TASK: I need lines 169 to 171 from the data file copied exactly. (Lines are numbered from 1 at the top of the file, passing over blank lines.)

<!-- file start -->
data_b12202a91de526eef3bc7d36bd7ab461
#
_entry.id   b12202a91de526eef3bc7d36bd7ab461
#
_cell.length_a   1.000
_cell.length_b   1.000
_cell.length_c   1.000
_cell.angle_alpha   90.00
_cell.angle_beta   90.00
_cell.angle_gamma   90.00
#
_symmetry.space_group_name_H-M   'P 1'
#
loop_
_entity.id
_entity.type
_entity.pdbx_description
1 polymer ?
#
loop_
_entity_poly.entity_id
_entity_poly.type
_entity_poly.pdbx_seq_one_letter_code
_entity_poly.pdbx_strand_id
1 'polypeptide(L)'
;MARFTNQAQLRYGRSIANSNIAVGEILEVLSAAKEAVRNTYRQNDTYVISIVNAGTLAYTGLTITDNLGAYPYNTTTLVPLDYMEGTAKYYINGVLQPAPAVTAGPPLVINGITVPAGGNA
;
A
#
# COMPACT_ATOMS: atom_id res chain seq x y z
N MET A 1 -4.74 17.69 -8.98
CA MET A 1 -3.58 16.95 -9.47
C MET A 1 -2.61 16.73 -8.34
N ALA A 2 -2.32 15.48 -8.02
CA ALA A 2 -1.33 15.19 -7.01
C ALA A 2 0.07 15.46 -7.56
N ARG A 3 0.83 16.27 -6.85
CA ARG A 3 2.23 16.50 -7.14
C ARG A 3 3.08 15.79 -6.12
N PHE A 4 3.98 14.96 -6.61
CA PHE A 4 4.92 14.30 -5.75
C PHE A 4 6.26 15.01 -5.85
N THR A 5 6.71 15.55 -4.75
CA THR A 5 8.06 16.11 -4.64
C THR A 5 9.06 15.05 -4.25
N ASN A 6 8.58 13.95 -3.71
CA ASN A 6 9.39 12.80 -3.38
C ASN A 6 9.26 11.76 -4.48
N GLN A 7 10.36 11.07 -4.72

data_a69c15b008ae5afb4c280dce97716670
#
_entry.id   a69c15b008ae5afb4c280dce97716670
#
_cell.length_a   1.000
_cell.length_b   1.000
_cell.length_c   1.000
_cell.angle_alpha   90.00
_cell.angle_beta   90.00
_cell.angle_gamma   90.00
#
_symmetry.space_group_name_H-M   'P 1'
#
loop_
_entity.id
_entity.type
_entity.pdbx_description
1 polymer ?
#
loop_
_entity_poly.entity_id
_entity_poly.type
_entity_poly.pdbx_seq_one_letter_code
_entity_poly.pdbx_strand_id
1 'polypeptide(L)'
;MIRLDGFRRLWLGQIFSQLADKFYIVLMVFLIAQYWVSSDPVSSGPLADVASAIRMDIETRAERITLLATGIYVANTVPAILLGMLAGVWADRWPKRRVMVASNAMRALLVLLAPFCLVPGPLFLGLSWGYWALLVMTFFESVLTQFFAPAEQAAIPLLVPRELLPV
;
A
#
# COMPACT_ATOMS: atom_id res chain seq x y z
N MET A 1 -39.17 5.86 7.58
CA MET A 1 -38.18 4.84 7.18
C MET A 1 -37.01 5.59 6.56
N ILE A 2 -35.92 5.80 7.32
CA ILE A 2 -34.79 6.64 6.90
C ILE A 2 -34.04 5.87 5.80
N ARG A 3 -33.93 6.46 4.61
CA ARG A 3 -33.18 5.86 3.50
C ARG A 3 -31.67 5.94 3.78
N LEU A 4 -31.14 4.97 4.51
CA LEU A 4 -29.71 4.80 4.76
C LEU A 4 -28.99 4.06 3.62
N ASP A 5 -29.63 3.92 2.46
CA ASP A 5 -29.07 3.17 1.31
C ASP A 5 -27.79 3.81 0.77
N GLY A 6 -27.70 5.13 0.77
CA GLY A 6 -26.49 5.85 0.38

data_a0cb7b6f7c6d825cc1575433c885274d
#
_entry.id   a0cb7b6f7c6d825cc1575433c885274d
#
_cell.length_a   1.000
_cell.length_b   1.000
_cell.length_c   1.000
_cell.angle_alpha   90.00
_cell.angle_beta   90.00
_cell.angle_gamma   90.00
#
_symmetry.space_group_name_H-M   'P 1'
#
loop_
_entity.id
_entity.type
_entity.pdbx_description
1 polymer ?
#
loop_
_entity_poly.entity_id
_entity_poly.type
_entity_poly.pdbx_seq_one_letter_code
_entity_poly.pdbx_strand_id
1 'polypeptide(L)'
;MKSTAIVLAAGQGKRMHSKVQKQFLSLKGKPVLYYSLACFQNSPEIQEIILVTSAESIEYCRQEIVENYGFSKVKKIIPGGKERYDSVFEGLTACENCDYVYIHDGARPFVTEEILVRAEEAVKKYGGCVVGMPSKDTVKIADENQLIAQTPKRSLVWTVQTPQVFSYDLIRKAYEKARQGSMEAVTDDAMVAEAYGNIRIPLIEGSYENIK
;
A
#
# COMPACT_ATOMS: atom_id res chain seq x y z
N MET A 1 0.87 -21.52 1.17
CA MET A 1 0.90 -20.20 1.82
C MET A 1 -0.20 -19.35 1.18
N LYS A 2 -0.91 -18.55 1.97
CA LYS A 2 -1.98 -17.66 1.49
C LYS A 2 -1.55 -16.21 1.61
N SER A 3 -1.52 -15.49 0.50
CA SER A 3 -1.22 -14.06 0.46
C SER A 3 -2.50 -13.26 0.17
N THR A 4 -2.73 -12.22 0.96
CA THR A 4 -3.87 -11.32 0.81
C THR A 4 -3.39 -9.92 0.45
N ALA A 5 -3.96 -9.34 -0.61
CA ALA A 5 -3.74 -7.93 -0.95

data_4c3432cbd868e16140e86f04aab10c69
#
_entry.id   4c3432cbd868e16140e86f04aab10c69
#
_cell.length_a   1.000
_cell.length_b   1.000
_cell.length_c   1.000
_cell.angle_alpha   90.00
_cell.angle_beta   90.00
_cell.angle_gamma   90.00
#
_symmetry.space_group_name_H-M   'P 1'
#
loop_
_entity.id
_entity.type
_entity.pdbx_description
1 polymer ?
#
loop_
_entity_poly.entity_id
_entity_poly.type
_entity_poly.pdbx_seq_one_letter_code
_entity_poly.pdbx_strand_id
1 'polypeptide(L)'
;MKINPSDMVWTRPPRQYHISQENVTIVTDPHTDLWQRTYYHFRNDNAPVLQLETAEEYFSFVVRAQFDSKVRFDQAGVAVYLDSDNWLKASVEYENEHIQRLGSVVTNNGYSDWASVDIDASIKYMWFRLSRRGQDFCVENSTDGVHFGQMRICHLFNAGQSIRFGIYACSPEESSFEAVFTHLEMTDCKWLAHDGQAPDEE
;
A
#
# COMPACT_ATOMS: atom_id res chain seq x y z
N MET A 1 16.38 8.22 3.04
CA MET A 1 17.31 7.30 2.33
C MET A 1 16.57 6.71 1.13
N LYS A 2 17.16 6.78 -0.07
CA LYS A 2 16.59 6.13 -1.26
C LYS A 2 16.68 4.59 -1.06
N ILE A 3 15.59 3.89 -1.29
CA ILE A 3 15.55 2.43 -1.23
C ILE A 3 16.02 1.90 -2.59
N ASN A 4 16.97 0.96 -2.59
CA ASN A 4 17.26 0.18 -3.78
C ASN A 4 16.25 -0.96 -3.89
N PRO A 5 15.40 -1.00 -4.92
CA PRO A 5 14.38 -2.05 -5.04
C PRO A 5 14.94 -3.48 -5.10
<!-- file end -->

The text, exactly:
#
# COMPACT_ATOMS: atom_id res chain seq x y z
N MET A 1 16.38 8.22 3.04